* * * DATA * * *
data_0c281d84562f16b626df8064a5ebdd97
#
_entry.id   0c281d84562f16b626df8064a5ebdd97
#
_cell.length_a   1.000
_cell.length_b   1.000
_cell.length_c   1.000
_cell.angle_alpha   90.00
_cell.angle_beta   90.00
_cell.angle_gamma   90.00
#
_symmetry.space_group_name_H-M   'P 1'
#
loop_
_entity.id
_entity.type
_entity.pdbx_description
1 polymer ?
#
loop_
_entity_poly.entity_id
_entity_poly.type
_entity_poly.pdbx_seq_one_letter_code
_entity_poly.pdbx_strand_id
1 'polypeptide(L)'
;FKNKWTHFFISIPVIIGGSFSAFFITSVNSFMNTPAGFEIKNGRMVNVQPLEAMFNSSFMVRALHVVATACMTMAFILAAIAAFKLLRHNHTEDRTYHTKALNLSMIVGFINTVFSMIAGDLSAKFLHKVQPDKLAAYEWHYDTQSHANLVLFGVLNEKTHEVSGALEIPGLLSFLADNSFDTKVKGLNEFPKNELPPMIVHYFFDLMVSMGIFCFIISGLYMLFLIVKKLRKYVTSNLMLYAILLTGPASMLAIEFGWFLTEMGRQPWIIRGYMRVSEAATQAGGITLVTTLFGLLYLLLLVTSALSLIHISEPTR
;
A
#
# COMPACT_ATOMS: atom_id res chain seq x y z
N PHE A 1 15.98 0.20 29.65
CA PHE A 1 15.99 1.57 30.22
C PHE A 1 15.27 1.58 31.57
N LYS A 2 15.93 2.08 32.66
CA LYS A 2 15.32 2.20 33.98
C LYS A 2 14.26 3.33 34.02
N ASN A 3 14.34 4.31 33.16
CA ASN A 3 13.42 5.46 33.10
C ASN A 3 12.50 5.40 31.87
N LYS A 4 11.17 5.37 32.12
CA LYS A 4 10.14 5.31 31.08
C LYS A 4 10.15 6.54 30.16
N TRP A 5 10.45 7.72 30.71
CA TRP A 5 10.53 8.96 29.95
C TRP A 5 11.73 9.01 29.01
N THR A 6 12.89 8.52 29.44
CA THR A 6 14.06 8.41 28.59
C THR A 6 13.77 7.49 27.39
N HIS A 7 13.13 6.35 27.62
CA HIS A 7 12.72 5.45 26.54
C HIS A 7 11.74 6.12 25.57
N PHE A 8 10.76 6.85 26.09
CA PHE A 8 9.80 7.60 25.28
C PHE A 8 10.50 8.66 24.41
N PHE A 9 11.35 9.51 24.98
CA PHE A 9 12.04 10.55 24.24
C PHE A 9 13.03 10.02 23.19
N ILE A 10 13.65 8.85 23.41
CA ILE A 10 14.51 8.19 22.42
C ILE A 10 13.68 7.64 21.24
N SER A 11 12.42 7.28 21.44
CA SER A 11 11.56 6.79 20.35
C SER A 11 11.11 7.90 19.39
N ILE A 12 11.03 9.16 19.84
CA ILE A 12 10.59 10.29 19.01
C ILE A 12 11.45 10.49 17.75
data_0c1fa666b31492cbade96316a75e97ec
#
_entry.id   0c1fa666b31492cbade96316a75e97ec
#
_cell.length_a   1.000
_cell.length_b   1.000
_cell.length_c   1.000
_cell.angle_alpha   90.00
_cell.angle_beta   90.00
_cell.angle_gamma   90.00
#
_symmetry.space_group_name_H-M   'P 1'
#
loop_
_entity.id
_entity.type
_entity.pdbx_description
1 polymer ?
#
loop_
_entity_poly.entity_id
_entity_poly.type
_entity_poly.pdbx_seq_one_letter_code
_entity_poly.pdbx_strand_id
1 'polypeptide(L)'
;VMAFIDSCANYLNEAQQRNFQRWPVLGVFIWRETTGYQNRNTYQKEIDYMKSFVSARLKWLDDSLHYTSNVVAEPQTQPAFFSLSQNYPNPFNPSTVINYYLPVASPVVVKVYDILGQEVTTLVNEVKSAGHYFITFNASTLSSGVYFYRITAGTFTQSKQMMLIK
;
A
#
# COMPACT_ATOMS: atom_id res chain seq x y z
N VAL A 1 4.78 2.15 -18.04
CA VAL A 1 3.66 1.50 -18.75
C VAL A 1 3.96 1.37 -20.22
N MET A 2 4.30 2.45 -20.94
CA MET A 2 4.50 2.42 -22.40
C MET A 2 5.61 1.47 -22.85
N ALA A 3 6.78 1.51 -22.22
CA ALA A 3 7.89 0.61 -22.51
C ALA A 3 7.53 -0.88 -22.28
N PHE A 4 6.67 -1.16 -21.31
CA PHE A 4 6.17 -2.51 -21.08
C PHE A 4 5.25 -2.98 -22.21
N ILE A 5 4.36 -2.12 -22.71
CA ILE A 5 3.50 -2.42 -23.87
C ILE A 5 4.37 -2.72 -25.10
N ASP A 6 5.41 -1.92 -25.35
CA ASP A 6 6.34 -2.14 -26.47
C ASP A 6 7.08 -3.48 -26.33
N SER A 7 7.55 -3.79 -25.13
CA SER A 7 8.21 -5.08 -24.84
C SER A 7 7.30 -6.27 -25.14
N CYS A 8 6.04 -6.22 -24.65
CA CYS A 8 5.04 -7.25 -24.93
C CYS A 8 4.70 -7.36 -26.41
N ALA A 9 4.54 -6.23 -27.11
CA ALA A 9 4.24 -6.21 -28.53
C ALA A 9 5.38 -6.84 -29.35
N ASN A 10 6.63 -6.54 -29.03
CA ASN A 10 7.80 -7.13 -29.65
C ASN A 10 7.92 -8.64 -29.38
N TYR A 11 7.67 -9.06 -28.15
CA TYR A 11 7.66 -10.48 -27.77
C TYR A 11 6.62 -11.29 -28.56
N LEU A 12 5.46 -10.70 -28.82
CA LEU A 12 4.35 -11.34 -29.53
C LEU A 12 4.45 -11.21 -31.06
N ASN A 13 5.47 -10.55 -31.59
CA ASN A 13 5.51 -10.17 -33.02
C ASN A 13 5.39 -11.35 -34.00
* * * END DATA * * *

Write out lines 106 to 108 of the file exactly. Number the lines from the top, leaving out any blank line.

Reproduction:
N PHE A 4 6.67 -1.16 -21.31
CA PHE A 4 6.17 -2.51 -21.08
C PHE A 4 5.25 -2.98 -22.21